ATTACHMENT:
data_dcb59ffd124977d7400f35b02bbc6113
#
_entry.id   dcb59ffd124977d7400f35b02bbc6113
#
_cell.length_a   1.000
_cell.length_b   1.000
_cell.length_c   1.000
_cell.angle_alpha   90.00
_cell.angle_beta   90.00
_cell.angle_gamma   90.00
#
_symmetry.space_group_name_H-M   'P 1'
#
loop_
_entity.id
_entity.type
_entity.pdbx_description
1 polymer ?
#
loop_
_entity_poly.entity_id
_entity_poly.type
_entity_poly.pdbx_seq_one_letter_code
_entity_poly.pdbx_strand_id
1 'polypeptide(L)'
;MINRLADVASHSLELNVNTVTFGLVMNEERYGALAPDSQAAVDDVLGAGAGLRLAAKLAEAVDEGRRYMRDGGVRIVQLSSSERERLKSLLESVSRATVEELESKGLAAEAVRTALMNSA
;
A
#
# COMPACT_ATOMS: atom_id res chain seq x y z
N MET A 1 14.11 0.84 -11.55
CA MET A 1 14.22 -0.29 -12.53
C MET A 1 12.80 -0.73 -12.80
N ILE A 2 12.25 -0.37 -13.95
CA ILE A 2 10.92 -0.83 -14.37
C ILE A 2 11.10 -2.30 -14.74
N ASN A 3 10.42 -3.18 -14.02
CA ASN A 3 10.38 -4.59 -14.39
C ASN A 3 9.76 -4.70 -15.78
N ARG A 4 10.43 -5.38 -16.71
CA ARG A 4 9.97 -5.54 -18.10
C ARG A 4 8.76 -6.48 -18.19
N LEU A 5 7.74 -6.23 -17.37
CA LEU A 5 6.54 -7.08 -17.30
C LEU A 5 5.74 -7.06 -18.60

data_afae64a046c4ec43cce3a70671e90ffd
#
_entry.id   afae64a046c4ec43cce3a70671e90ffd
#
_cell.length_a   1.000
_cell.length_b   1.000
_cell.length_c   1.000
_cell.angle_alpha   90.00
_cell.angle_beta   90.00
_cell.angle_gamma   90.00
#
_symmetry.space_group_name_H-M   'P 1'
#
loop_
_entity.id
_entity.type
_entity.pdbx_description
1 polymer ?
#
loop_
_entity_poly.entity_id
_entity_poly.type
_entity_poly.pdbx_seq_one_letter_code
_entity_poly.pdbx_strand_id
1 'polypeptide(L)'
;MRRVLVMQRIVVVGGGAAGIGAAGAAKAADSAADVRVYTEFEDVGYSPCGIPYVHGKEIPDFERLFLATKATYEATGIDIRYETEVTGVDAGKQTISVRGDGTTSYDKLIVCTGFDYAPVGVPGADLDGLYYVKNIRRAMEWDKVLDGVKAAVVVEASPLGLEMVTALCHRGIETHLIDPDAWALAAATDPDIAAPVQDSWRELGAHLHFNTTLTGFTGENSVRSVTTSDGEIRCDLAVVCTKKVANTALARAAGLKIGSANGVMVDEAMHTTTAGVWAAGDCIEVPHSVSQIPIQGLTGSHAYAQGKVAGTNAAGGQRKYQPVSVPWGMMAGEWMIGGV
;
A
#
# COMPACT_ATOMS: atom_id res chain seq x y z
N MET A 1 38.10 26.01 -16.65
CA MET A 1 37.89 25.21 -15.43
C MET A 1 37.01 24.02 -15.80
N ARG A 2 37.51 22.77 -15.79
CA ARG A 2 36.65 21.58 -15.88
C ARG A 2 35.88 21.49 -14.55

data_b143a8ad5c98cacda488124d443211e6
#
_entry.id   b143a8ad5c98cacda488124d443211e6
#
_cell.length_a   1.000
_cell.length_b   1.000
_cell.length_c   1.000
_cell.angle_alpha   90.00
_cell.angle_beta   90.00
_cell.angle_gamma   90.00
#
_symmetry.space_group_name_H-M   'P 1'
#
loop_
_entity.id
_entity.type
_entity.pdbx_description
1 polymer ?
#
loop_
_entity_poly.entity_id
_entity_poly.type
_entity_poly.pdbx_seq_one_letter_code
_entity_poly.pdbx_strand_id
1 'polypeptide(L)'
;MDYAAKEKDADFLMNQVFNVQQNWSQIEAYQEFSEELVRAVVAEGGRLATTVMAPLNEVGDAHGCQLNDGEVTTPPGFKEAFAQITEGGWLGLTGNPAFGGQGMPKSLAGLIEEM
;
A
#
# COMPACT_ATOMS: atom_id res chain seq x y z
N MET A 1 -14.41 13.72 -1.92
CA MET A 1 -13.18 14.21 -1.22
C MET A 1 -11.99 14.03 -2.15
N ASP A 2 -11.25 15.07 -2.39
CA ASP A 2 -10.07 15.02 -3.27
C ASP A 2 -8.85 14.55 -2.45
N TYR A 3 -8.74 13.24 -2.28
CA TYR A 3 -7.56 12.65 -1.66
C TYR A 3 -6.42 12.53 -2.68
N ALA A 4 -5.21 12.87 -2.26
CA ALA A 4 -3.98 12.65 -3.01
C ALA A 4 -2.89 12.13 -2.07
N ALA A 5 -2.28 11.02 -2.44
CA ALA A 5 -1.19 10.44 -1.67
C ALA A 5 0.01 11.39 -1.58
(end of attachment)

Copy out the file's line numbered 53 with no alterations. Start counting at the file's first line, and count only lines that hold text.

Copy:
_cell.angle_alpha   90.00